The number of clients signed up for a potential class-action lawsuit against Wolverine Worldwide doubled to nearly 80 people since Varnum Law filed a letter of intent to sue the shoemaker on October 13. The lawsuit covers groundwater contaminated with PFAS chemicals linked to Wolverine's old dumpsite in Plainfield Township.
"We've been obviously contacted by many, many more seeking information about what to do," said Aaron Phelps, a partner at Varnum.
The letter of intent to sue Wolverine in federal court cited the Resource Conservation and Recovery Act, arguing Wolverine improperly handled its House Street dumpsite -- and other dumpsites state investigators are uncovering -- causing health and environmental damages.
Varnum sent the letter to prompt a more proactive health and environmental response from Wolverine, Phelps said.
"We're waiting now to see what they do in response to our letter," he said. "And if they don't respond as well as we think they should, then we can file the lawsuit."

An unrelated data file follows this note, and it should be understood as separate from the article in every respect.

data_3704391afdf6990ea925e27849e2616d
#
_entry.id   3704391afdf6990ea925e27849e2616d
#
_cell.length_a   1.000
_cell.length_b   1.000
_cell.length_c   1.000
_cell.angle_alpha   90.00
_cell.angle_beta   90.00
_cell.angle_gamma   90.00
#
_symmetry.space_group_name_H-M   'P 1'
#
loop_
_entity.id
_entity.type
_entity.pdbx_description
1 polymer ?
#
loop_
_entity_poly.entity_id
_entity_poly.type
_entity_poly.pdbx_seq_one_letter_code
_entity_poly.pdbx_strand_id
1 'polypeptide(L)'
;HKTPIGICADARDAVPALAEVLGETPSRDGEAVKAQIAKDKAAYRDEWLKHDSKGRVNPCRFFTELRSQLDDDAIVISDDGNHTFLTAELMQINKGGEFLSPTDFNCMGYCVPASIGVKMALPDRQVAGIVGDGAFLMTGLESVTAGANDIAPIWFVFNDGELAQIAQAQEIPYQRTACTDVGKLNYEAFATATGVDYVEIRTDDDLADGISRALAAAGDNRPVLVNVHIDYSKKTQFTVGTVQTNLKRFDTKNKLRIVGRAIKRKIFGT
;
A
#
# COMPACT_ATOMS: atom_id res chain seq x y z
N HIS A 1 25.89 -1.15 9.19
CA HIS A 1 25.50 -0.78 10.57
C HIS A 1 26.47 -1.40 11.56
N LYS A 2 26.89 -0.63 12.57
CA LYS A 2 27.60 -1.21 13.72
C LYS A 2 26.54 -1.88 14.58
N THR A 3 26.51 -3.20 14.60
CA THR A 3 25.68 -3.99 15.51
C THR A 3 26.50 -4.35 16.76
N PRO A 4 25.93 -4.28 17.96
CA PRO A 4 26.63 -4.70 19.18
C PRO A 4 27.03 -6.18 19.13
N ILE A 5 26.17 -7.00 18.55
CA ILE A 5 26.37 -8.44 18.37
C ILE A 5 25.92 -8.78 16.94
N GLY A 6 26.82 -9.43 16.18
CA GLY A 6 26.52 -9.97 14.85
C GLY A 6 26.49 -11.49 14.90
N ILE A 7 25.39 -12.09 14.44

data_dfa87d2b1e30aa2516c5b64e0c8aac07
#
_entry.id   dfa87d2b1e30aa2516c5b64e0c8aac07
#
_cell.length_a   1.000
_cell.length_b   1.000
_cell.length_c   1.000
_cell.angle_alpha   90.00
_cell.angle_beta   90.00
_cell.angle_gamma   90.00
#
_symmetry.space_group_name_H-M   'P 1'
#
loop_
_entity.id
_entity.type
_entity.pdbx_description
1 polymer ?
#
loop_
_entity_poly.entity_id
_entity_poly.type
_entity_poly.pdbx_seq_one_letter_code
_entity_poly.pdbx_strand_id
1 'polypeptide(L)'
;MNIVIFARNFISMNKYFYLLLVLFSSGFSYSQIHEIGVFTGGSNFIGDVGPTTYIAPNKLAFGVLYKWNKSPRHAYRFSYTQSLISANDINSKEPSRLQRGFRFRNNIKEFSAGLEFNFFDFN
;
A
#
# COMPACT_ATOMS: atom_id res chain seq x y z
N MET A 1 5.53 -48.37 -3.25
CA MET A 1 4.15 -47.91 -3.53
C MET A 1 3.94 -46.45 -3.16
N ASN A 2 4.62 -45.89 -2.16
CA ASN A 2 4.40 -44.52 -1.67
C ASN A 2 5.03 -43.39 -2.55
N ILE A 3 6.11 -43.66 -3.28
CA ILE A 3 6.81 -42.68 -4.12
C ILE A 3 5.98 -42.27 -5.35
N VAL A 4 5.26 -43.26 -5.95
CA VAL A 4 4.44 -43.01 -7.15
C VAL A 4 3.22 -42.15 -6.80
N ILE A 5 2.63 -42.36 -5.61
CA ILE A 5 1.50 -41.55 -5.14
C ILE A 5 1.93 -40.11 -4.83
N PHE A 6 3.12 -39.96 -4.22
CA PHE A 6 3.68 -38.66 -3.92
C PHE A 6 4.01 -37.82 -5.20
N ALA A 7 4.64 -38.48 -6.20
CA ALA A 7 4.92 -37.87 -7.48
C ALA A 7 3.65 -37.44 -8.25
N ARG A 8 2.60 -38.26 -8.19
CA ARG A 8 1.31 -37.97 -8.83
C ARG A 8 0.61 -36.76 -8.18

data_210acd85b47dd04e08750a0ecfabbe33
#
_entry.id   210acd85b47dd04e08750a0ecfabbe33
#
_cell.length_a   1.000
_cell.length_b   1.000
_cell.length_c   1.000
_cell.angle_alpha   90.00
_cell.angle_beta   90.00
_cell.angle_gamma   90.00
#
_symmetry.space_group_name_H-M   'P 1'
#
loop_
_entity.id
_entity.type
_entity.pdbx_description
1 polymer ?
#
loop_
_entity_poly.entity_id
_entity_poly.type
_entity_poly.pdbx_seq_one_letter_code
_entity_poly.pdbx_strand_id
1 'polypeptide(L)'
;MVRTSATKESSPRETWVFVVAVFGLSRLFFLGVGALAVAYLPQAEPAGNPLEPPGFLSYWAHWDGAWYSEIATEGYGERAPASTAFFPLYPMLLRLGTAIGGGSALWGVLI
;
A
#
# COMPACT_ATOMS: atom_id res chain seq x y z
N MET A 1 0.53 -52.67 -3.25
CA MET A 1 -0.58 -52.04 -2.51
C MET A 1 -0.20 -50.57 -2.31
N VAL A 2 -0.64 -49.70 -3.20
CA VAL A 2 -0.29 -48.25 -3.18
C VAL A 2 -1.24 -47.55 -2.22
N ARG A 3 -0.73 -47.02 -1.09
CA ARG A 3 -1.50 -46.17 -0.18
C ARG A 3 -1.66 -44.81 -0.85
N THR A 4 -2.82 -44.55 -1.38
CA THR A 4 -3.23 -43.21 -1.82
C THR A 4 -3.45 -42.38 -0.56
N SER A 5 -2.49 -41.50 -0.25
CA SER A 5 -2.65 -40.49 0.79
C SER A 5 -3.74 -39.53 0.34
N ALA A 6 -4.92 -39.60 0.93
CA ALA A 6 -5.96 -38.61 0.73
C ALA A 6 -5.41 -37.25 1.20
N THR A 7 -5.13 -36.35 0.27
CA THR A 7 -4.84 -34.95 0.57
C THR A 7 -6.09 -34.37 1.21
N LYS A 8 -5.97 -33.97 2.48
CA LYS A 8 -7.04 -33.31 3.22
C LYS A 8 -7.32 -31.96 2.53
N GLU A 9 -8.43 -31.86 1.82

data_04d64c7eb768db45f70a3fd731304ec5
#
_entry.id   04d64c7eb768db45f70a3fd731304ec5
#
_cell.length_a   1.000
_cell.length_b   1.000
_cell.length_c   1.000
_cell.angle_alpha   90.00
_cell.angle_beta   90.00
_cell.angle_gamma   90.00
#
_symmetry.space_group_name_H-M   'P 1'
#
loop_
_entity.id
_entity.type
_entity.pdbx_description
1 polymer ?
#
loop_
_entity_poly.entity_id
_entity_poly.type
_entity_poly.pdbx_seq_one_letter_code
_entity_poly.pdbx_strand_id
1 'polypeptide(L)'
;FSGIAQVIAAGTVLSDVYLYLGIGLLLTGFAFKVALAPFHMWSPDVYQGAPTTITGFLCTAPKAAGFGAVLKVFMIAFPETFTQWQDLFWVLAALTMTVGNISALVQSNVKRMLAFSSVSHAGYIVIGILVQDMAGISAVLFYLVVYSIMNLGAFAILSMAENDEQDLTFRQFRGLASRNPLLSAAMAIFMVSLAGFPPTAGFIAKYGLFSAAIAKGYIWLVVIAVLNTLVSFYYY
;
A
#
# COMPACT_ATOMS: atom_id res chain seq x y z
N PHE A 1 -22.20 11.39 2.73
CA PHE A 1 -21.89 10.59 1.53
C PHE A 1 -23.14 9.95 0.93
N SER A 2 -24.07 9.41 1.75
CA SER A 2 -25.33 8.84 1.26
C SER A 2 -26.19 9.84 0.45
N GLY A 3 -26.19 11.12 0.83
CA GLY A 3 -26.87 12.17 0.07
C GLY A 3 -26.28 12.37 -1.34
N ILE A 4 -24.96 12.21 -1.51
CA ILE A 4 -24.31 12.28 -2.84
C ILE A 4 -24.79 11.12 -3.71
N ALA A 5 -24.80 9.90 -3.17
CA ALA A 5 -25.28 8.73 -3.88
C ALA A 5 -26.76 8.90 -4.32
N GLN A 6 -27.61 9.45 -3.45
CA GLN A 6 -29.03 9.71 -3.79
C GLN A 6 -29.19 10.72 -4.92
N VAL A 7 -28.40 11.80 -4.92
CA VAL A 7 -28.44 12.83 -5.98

Wolverine Worldwide has provided some Belmont-area homes with kitchen and external filters and has examined some for whole-house filtration systems. But the company is not doing enough to investigate health issues, Phelps said.
"We've also asked Wolverine many times to participate in, help with, blood testing for residents that wish to have that done," he said. "And they still have not agreed to that."
Varnum said it will not file the lawsuit until it has a better grasp on the scope of contamination. The firm also said Wolverine chose Culligan as its whole-house filtration company and will install 40 per week moving forward. Wolverine Worldwide has not confirmed that information.
►Make it easy to keep up to date with more stories like this. Download the WZZM 13 app now.